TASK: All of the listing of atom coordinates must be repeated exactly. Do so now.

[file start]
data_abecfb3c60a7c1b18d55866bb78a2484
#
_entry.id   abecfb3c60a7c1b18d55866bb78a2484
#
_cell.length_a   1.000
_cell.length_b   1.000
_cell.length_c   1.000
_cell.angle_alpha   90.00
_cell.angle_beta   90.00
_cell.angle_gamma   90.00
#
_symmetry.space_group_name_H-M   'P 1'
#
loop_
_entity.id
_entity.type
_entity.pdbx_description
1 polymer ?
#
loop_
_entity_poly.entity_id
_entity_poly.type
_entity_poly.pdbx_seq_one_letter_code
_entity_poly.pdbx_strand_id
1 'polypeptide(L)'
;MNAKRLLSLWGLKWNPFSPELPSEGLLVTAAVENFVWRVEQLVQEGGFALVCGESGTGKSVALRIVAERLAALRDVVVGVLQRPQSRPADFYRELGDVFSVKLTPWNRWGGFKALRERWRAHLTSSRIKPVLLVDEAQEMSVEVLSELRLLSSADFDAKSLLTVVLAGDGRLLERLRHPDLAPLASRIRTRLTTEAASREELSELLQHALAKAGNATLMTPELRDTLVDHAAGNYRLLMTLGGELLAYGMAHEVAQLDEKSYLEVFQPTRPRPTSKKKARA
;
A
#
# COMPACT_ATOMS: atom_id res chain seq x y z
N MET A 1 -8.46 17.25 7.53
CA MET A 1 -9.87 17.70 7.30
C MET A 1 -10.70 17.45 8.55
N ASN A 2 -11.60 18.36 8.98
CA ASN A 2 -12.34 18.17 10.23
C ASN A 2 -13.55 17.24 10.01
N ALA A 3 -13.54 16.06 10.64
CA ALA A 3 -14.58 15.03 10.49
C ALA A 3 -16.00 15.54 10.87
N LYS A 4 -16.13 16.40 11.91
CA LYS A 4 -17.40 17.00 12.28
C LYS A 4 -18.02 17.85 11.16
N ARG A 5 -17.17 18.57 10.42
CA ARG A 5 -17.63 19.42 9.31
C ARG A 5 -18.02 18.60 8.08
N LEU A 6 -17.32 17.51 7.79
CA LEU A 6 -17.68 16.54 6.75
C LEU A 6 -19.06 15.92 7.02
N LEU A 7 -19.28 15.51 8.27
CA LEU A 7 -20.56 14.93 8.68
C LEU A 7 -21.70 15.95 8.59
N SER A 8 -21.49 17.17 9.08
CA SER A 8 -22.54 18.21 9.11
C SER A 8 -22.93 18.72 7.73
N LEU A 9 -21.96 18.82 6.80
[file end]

data_abecfb3c60a7c1b18d55866bb78a2484
#
_entry.id   abecfb3c60a7c1b18d55866bb78a2484
#
_cell.length_a   1.000
_cell.length_b   1.000
_cell.length_c   1.000
_cell.angle_alpha   90.00
_cell.angle_beta   90.00
_cell.angle_gamma   90.00
#
_symmetry.space_group_name_H-M   'P 1'
#
loop_
_entity.id
_entity.type
_entity.pdbx_description
1 polymer ?
#
loop_
_entity_poly.entity_id
_entity_poly.type
_entity_poly.pdbx_seq_one_letter_code
_entity_poly.pdbx_strand_id
1 'polypeptide(L)'
;MNAKRLLSLWGLKWNPFSPELPSEGLLVTAAVENFVWRVEQLVQEGGFALVCGESGTGKSVALRIVAERLAALRDVVVGVLQRPQSRPADFYRELGDVFSVKLTPWNRWGGFKALRERWRAHLTSSRIKPVLLVDEAQEMSVEVLSELRLLSSADFDAKSLLTVVLAGDGRLLERLRHPDLAPLASRIRTRLTTEAASREELSELLQHALAKAGNATLMTPELRDTLVDHAAGNYRLLMTLGGELLAYGMAHEVAQLDEKSYLEVFQPTRPRPTSKKKARA
;
A
#
# COMPACT_ATOMS: atom_id res chain seq x y z
N MET A 1 -8.46 17.25 7.53
CA MET A 1 -9.87 17.70 7.30
C MET A 1 -10.70 17.45 8.55
N ASN A 2 -11.60 18.36 8.98
CA ASN A 2 -12.34 18.17 10.23
C ASN A 2 -13.55 17.24 10.01
N ALA A 3 -13.54 16.06 10.64
CA ALA A 3 -14.58 15.03 10.49
C ALA A 3 -16.00 15.54 10.87
N LYS A 4 -16.13 16.40 11.91
CA LYS A 4 -17.40 17.00 12.28
C LYS A 4 -18.02 17.85 11.16
N ARG A 5 -17.17 18.57 10.42
CA ARG A 5 -17.63 19.42 9.31
C ARG A 5 -18.02 18.60 8.08
N LEU A 6 -17.32 17.51 7.79
CA LEU A 6 -17.68 16.54 6.75
C LEU A 6 -19.06 15.92 7.02
N LEU A 7 -19.28 15.51 8.27
CA LEU A 7 -20.56 14.93 8.68
C LEU A 7 -21.70 15.95 8.59
N SER A 8 -21.49 17.17 9.08
CA SER A 8 -22.54 18.21 9.11
C SER A 8 -22.93 18.72 7.73
N LEU A 9 -21.96 18.82 6.80